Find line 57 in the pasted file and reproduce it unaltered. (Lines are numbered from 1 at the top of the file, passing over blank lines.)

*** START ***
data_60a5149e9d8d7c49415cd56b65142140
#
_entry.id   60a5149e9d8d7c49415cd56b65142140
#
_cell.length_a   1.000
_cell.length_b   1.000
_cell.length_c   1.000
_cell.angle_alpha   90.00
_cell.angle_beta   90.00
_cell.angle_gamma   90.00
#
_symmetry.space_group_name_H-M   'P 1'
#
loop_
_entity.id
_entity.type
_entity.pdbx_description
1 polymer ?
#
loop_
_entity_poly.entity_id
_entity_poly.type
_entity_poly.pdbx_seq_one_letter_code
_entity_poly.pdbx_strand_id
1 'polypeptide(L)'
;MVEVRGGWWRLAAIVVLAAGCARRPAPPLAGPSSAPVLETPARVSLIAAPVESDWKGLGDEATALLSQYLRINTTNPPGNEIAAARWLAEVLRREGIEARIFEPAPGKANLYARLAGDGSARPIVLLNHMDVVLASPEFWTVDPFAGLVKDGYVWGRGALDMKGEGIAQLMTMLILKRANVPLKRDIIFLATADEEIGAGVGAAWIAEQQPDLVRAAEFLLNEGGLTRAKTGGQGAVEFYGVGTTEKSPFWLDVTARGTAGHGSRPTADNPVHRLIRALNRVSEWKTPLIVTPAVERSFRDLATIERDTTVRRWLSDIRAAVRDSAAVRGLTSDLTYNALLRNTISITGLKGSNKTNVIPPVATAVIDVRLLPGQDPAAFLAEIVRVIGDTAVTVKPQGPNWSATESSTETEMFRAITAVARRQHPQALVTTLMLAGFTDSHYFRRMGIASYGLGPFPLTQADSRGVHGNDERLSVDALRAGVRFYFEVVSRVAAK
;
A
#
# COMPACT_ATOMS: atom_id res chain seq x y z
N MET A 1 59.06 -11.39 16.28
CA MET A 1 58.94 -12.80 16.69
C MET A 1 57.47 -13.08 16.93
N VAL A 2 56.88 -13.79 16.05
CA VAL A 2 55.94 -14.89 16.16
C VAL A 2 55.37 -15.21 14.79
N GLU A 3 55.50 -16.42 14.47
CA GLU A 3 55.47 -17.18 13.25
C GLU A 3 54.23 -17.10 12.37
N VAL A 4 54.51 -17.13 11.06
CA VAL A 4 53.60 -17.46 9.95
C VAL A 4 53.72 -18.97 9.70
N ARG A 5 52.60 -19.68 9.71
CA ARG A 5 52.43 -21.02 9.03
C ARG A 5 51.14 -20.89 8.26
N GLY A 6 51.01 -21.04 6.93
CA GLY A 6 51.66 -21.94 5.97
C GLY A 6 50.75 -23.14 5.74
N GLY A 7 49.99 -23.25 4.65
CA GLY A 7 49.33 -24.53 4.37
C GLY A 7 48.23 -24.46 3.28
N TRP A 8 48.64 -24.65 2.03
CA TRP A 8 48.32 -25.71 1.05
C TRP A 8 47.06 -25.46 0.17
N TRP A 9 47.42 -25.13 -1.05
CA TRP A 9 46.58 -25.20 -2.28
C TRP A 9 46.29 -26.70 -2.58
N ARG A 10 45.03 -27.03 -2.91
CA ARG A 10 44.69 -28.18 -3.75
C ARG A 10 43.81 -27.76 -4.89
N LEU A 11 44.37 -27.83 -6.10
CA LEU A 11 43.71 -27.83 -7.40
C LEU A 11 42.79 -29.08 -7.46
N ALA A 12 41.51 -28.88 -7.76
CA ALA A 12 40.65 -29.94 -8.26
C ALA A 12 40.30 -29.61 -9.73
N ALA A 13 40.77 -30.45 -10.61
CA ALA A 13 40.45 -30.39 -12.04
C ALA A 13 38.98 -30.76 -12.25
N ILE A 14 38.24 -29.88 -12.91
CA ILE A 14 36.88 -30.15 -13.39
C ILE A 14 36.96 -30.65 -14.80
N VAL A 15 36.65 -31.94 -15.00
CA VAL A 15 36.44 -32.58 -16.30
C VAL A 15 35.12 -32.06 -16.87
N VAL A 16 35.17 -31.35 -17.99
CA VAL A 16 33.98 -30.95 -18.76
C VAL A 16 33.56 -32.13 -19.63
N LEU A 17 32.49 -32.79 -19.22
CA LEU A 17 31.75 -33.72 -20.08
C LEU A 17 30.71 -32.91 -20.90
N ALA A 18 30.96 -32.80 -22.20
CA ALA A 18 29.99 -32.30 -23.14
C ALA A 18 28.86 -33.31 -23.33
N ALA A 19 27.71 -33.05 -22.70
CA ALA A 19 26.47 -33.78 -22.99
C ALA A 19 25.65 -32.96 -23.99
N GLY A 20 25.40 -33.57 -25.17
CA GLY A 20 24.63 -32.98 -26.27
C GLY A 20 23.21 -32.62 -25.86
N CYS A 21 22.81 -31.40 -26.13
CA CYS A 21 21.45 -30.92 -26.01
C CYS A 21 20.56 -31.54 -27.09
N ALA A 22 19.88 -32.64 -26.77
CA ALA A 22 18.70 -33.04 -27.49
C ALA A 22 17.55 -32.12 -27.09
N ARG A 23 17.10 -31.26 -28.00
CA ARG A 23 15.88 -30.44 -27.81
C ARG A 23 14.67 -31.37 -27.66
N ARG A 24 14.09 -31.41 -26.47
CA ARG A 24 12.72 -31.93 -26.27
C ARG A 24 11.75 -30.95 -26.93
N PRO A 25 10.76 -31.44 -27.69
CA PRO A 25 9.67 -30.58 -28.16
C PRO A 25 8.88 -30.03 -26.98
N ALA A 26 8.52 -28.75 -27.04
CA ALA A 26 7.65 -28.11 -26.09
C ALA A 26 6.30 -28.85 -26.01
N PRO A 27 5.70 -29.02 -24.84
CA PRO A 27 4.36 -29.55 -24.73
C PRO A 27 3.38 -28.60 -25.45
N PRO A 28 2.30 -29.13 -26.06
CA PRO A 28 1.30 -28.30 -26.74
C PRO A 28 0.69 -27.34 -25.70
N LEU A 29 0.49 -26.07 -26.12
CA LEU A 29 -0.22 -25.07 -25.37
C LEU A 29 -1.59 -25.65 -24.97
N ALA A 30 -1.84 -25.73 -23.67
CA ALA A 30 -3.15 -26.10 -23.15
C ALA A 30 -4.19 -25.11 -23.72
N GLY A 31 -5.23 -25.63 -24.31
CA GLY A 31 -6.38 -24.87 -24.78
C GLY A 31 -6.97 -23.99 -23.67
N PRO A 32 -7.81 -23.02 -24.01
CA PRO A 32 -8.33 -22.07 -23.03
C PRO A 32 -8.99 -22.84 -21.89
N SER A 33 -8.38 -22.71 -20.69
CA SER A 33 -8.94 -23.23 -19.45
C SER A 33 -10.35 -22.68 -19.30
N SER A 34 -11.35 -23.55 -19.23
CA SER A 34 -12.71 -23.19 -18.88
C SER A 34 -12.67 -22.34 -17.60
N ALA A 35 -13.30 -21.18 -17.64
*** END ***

C TRP A 9 46.29 -26.70 -2.58